Smoke rises from the Grimsvötn volcano under the Vatnajokull glacier in southeast Iceland on May 21. Ash from a massive plume of smoke from Iceland's most active volcano could spread south to parts of Europe next week. The eruption has so far hit only Iceland, which closed its international airspace. Jon Gustafsson/Reuters
Smoke rises from the Grimsvötn volcano in Iceland on May 21. Halldora Kristin Unnarsdottir/AP
Smoke plumes from the Grimsvötn volcano, which began erupting on May 21 for the first time since 2004. Iceland closed its main international airport and canceled domestic flights as a powerful volcanic eruption sent a plume of ash, smoke, and steam 12 miles into the air. Jon Gustafsson/AP
In this image taken from amateur video, smoke from the Grimsvötn volcano is seen from a plane on May 21. Amateur video via APTN/AP
Smoke rises from the Grimsvötn volcano on May 21. Jon Gustafsson/AP
A policeman gives directions at a roadblock at the town of Kirkjubaejarklaustur on May 22. Iceland's most active volcano erupted on May 21, hurling a plume of ash and smoke far into the sky, which aviation officials were closely monitoring after another volcano shut European airspace for days last year. Ingolfur Juliusson/Reuters
A car drives on a highway immersed in darkness due to ash fallout outside the small town of Kirkjubaejarklaustur, Iceland, on May 22. Ingolfur Juliusson/Reuters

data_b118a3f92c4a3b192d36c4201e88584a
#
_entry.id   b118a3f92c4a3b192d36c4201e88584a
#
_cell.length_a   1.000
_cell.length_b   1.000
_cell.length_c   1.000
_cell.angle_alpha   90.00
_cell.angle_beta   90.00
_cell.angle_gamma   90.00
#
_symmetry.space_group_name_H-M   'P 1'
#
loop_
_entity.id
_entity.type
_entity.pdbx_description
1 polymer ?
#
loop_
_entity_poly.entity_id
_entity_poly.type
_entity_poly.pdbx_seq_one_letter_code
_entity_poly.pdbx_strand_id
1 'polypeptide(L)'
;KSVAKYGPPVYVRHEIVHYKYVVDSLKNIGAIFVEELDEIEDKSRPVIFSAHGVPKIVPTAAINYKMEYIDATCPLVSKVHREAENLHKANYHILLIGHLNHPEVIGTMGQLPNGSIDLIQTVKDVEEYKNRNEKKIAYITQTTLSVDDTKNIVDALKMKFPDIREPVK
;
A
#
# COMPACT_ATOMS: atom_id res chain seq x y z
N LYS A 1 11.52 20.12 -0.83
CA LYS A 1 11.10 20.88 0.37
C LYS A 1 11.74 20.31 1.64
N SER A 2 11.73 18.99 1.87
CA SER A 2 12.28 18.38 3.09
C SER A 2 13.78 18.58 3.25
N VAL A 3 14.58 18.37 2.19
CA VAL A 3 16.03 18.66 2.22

Sheep are seen at a farm during the ash fallout in Mulakot, Iceland, on May 22. Ingolfur Juliusson/Reuters
Footprints mark the surface of ash outside a gas station in Kirkjubaejarklaustur, Iceland, on May 22. Ingolfur Juliusson/Reuters
The sun shines through an ash fallout at a highway outside Kirkjubaejarklaustur, Iceland, on May 22. Ingolfur Juliusson/Reuters
For Microsoft and other US tech companies, a lawsuit over e-mails stored in Dublin is an important test case to demonstrate their willingness and ability to guard customer data from government prying in a post Snowden-era.
ByJaikumar Vijayan, Correspondent
A dispute between Microsoft Corp. and the Department of Justice over e-mails stored on a Microsoft server in Dublin could end up reshaping US electronic privacy laws and defining the limits to which domestic statutes are applied abroad.